Korean Bicycle Path Map Routes

Routes

The complete guide to the bicycle paths in Korea.

Want to explore Korea by Bike? You’re in luck. Korea maintains thousands of kilometers of bike paths. They meander along river paths, sail down rocky coastlines, and pass through historic towns.

Looking for quick jaunts? An epic tour across the country? We’ll give all the resources you need. Below find breakdowns of all the cycling paths in Korea.

We grouped the bicycle paths into four categories: Cross-Country, East Coast, Western, and Jeju & More.

Under each, you’ll find the official bike paths under Korea’s Bicycle Certification System (e.g. Nakdonggang, Ocheon, Bukhangang). If you ride part or all of them, you’ll earn a few awards and a dollop of cycling swagger.

Many of the official bike paths are too tough to conquer in one day. So Korea by Bike provides a city-to-city breakdown (e.g. Gangneung ⟷ Sokcho). In them, we’ll give you info about the area and highlight all the sights.

Better yet, because buses are the best way to travel with a bike in Korea, each breakdown begins and ends with an intercity bus station. This lets you hop on and off any bike path, anytime.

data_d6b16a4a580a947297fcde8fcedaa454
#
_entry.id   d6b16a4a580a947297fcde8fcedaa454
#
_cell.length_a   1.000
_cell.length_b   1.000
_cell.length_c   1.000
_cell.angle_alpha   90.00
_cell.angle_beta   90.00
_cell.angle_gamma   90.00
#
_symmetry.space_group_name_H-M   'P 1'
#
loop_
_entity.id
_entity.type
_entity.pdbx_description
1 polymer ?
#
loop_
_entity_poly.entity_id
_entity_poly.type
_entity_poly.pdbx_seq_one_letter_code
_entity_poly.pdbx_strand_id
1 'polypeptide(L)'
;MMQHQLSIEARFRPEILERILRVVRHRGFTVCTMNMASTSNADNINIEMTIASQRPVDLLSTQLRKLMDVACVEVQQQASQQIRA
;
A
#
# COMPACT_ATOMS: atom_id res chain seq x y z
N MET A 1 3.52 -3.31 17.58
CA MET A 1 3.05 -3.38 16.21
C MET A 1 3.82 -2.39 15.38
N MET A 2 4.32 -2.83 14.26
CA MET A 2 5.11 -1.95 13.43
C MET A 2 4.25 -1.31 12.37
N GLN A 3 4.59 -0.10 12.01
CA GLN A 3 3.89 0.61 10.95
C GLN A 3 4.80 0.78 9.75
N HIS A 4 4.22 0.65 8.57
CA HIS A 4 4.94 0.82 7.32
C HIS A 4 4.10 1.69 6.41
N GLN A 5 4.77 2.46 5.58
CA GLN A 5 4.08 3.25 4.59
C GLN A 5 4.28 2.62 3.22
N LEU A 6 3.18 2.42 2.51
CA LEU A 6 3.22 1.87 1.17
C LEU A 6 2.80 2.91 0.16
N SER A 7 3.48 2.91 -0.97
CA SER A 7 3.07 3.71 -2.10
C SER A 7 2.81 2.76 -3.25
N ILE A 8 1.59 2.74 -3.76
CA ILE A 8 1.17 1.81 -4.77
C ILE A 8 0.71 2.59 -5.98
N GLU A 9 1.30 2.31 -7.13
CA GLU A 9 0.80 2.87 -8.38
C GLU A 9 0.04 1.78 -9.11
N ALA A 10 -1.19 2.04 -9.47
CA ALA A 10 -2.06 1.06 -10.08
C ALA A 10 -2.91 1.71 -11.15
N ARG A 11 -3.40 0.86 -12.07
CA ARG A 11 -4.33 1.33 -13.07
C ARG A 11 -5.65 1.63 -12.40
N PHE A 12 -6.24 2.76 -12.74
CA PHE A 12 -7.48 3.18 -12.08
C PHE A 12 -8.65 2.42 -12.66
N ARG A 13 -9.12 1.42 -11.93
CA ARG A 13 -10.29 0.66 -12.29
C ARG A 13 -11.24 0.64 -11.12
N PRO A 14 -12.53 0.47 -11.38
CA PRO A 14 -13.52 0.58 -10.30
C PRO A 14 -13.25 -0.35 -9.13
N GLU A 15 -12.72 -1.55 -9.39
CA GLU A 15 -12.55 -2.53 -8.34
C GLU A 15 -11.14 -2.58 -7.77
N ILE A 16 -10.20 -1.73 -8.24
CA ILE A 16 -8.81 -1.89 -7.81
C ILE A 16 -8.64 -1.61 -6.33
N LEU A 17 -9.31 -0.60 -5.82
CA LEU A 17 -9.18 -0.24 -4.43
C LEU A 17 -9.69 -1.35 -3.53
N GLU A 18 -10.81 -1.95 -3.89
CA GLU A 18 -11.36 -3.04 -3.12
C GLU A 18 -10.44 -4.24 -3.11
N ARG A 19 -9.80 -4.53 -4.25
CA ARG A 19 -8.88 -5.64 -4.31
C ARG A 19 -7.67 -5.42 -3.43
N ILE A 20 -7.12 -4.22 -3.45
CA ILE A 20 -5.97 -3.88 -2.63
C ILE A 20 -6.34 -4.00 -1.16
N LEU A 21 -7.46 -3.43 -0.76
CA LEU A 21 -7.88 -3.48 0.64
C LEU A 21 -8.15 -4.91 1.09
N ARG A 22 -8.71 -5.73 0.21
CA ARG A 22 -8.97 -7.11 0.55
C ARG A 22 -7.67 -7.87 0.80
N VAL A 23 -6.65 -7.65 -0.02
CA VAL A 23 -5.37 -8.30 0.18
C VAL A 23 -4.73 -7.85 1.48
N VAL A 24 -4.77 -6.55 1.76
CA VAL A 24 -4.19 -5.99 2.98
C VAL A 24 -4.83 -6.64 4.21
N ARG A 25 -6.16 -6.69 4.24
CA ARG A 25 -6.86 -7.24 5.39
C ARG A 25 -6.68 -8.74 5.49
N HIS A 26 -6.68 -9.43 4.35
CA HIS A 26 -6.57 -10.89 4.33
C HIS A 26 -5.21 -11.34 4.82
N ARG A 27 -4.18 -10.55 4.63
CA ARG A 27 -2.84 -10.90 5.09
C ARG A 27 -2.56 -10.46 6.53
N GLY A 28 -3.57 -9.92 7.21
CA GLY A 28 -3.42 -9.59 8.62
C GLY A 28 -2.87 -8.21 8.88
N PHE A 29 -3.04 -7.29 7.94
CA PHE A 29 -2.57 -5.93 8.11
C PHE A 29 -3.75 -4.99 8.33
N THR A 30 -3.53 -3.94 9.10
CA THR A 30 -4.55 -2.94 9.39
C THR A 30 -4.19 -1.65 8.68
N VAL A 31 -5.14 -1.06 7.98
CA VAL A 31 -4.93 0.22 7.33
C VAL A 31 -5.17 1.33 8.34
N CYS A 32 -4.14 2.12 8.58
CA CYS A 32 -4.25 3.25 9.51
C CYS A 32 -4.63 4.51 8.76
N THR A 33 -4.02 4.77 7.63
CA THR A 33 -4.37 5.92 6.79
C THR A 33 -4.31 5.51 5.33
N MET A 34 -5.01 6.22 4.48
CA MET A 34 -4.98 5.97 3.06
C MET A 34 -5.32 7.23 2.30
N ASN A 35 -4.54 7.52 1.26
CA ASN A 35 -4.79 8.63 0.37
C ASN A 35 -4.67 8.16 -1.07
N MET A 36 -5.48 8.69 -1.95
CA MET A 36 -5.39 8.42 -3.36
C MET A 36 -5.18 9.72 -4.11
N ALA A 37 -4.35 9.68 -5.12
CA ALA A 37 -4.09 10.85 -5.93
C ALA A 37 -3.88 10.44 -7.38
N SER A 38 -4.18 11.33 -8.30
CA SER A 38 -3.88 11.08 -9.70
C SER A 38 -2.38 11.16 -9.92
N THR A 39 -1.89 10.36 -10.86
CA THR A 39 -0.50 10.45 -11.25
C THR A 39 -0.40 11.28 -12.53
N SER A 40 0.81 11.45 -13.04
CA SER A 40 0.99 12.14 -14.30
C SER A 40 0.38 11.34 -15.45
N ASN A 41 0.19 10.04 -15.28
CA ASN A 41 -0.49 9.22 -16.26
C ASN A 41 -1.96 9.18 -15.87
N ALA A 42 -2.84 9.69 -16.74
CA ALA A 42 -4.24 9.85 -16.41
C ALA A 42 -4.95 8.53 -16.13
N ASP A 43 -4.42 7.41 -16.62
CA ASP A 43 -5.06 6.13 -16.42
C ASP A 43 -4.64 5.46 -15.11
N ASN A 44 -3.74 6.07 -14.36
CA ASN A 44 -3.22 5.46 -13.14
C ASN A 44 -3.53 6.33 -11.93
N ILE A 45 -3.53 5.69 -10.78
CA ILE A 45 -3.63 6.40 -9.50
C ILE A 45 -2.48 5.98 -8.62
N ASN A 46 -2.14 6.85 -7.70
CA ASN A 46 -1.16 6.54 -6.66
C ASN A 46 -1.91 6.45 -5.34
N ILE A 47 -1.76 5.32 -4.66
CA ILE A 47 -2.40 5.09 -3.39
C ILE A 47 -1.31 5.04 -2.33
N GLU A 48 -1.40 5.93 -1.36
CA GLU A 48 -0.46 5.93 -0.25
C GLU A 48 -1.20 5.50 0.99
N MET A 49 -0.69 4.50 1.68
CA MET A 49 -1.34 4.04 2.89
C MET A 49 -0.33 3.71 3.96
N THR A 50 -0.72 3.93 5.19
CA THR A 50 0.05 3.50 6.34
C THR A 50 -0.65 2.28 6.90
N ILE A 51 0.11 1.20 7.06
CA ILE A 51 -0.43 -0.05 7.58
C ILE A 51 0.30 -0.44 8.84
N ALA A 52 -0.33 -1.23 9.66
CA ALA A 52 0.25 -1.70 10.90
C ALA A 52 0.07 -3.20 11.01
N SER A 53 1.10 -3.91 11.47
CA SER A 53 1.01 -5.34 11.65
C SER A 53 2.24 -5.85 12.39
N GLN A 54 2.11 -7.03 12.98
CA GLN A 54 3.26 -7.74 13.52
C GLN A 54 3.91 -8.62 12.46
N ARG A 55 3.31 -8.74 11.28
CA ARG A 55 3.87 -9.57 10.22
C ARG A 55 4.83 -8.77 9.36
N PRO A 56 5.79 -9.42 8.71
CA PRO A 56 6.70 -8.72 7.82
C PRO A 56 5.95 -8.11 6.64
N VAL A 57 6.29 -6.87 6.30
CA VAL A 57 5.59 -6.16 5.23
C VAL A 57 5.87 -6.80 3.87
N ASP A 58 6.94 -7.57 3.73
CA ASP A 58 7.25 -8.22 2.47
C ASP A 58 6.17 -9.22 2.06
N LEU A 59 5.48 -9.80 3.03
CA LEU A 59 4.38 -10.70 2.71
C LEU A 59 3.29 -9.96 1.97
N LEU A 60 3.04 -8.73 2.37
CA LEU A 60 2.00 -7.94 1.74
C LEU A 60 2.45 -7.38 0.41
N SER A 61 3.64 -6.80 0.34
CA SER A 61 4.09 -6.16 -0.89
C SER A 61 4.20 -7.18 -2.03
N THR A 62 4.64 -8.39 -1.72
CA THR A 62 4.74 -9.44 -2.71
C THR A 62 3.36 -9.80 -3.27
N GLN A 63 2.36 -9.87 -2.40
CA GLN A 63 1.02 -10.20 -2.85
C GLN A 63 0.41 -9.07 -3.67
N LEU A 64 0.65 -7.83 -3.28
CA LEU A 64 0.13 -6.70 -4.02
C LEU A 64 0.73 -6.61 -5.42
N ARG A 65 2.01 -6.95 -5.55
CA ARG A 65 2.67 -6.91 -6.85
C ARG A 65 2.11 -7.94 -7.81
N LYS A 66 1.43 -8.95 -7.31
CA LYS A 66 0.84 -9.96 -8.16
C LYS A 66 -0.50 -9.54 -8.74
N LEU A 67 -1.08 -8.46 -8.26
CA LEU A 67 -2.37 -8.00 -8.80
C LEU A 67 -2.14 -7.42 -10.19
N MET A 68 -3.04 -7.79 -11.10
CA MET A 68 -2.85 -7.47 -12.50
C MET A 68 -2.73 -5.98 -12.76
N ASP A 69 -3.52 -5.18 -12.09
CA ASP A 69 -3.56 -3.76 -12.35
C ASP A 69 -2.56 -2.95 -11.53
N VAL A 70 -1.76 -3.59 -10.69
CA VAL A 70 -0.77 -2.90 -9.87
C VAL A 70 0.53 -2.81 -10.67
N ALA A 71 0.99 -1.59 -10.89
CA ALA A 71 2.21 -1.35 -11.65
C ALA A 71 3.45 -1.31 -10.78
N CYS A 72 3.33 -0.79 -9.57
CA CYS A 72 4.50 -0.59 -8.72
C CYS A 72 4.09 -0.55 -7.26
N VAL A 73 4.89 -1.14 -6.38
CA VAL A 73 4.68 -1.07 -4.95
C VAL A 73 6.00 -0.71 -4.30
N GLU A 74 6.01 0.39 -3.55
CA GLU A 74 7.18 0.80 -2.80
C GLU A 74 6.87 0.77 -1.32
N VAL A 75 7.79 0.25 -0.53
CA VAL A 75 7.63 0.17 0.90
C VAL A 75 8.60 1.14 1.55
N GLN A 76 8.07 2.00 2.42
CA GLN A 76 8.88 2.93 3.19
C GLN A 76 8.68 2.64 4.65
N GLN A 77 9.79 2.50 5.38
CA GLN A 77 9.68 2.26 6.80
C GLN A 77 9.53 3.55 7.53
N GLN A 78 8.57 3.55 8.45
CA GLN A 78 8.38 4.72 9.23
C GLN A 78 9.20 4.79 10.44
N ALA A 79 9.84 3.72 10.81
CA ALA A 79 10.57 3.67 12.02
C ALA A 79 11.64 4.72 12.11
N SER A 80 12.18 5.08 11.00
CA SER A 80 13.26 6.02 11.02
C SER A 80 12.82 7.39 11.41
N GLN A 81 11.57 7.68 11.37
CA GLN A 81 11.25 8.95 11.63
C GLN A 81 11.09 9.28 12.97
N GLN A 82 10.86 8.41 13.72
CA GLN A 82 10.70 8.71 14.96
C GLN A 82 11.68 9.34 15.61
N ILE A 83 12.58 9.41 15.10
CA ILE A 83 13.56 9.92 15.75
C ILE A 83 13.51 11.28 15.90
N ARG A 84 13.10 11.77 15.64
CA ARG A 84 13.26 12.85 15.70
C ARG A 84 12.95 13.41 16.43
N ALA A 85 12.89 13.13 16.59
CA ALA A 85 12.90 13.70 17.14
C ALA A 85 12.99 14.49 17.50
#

Cross-Country Routes icon.

Ride through the heart of Korea, from Incheon to Busan.

Korean East Coast Bicycle Route icon.

Sail from fishing villages to resort towns along Korea's rocky coastline.

Western Routes bicycle path logo.

Along the western routes, you'll find bamboo forests and quaint towns.

Jeju & More Routes logo.

Circle a tropical island. Ride up to the romantic city. And much more.

A bicycle only road sign in Korea.
Follow the Blue Lines & Signs

Look down! See a blue line on your path? Good.

Blue lines not only mark protected bike paths. They designated which country, coastal, and farmer roads allow cyclists.

Keep an eye out for blue bike signs, too. They sit at every intersection. On them, a bike icon and arrow will point you in the right direction.

Cross-Country Routes icon.

Cross-Country Route

The Stats

Start

Incheon

(인천)

← 633 km →

34 hours

End

Busan

(부산)
Busan City Logo
Start

Incheon

(인천)

End

Busan

(부산)
Busan City Logo
Ride through the heart of Korea, from Incheon to Busan.

The Cross-Country Route offers a diverse and rewarding ride through South Korea. Start in either Incheon (인천) in the northwest, or in Busan (부산), in the southeast.

A picture of the cloud bicycle rider and a bicycler on the Ara Bicycle Path in Korea.

Start at the edge of the Yellow Sea (황해) and follow a protected bike path into Seoul (서울).

A picture of the Hangang Bicycle Path through Seoul in South Korea.

Ride through Seoul (서울). Chug through old train tunnels. And pass by history as you follow the Han River.

A bicycle rider rides down a mountain on the Saejae Bicycle Path in Korea.

Climb two peaks and gaze upon quaint towns on this short, rural bike path.

A cyclist cruises down the Dalseong-bo (달성보) near Daegu in South Korea.

Follow the Nakdong River around farm fields and bird sanctuaries to the beach city of Busan (부산).

Beginning in the north, you’ll find yourself on the edge of the Yellow Sea (황해). Follow the Han River through Seoul (서울) and into the heart of Korea.